Going back to school as an adult is a big decision, but earning your degree can help you advance your career and build a better life for you and your family. It’s normal to be nervous if you’re considering going back--after all, balancing work and family commitments while paying for classes can be challenging.
The good news is that if you’re considering going back as an adult, you’re not alone. Almost 35% of all college students in the United States--about 6.6 million people--are 25 or older
. And there are lots of reasons people go back to school as adults. Many have started college but never have had the chance to finish, while others might have had full-time careers since they left high school. Some may have just taken a few years off after college, while others may be going back to school after 10 years or more. Adult students are often members of the military or have highly specialized technical training but no degree. No matter your situation, remember that it’s never too late to go back to school.
In this article, we’re sharing some of our best advice for adults going back to college to help you reduce stress and prepare for success.
Why Go Back to School?
If you’re nervous about going back to school, it can help to remind yourself why you’re set on earning your degree. It’s no secret that a college degree can increase your earning potential drastically. In general, the higher the degree you hold, the more money you’re likely to earn. But money isn’t always everything. Maybe you’re looking to earn a promotion at your current job, or maybe you’re thinking of trying an entirely new career. Either way, the right degree program can help you gain more responsibility or can help you transition into a totally different field. As you begin your journey back to class, be sure to keep your ultimate goal in mind.
Finding Success in School as an Adult
Going back to school may seem daunting, but many of the challenges adults face going back to school can be addressed head-on with the right mindset and preparation. Try out some of the tips below to help make going back to school as seamless an adjustment as possible.
Talk with your family.
Though you may be the one going back to school, your family will be instrumental in helping you succeed. As you review your options, be sure to talk with your family about balancing your commitments at school and at home. Consider making a family schedule. Having everyone on the same page before you begin will reduce any conflicts that might arise as you find yourself busier during evenings and weekends.
Try part-time, low-pressure, and low-cost opportunities first.
If you’re not sure you can handle a full-time program immediately, there are lots of other ways to make progress towards your degree. Enroll part-time at your local community college or take a few online courses through an alternative credit provider at StraighterLine. StraighterLine offers more than 60 low-cost, fully-online courses that you can complete at your own pace, and they’re guaranteed to transfer to more than 150 schools across the country.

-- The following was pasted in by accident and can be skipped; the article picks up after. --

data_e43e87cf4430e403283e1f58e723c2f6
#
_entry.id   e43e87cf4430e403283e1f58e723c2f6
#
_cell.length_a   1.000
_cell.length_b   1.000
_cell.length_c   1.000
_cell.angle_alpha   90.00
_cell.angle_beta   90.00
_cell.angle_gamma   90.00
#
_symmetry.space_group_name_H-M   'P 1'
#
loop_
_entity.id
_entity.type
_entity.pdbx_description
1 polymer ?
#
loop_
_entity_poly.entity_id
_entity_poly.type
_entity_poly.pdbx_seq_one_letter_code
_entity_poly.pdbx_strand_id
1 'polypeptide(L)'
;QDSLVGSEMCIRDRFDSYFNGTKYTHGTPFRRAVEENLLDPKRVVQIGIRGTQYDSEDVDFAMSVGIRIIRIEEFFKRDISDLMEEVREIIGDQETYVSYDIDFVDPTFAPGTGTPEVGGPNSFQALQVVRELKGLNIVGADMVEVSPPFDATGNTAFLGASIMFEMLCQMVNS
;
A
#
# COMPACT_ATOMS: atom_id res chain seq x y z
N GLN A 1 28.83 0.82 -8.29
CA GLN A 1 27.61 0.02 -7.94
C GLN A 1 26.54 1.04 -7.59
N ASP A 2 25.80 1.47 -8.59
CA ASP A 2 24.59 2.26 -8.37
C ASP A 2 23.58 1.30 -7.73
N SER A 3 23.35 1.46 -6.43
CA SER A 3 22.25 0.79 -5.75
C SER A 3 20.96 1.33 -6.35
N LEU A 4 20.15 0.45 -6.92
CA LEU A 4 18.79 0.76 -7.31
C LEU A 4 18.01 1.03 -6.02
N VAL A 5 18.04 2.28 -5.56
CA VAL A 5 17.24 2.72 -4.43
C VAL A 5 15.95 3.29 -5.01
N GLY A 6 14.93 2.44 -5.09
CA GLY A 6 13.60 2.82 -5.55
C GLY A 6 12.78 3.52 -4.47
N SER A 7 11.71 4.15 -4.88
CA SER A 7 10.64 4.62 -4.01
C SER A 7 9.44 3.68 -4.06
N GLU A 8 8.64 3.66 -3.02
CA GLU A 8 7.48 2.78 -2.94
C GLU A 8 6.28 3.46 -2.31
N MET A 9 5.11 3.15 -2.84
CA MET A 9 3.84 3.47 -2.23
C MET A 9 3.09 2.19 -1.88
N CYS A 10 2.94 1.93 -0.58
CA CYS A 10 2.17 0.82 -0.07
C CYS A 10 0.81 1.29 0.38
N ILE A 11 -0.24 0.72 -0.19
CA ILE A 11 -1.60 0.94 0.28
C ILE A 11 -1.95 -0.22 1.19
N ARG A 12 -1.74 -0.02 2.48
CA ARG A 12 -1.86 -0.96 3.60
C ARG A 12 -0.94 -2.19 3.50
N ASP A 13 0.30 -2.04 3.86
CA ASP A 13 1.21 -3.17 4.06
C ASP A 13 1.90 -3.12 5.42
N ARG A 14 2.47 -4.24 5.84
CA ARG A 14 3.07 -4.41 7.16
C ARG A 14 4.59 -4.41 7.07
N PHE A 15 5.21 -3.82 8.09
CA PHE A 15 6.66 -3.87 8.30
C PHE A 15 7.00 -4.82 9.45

Have a game plan for getting work done.
It’s important to schedule regular study time for yourself, but it also helps to establish a private, quiet place at home to study to help you stay focused. Do your best to start assignments early, and be sure to reach out to your professors or advisors if you have questions about anything!
Advocate for yourself, and never be afraid to ask for help.
Building relationships and staying in close contact with professors, mentors, and advisors at your institution can help you be successful throughout your college journey. Look for a program that offers you lots of support options that can help you navigate a variety of situations. For example, StraighterLine’s student advisors can help you choose courses, clarify questions about assignments, send transcripts, and answer any questions you might have about billing.
Make time for self-care.
Going back to school can be stressful, so it’s important to make time for yourself. Try to maintain a healthy diet and exercise regimen while you’re taking classes, and allow yourself to spend time each week doing something you love to do, like cooking, going to the movies, or taking a hike. And, when you achieve something special, make sure to celebrate. Motivate yourself with small rewards for things like getting an “A” on a tough assignment or passing a class. You deserve it!
While going back to school won’t necessarily be easy, don’t give up. With the right planning, preparation, and support, you can meet your goals and take the next step in your career.
Anissa Sorokin, Ph.D., is an Assistant Professor of English and Writing Program Administrator at Stevenson University near Baltimore, Maryland. Anissa’s interdisciplinary background and extensive experience teaching research, writing, and study skills help her demystify college expectations for students online and in her classroom.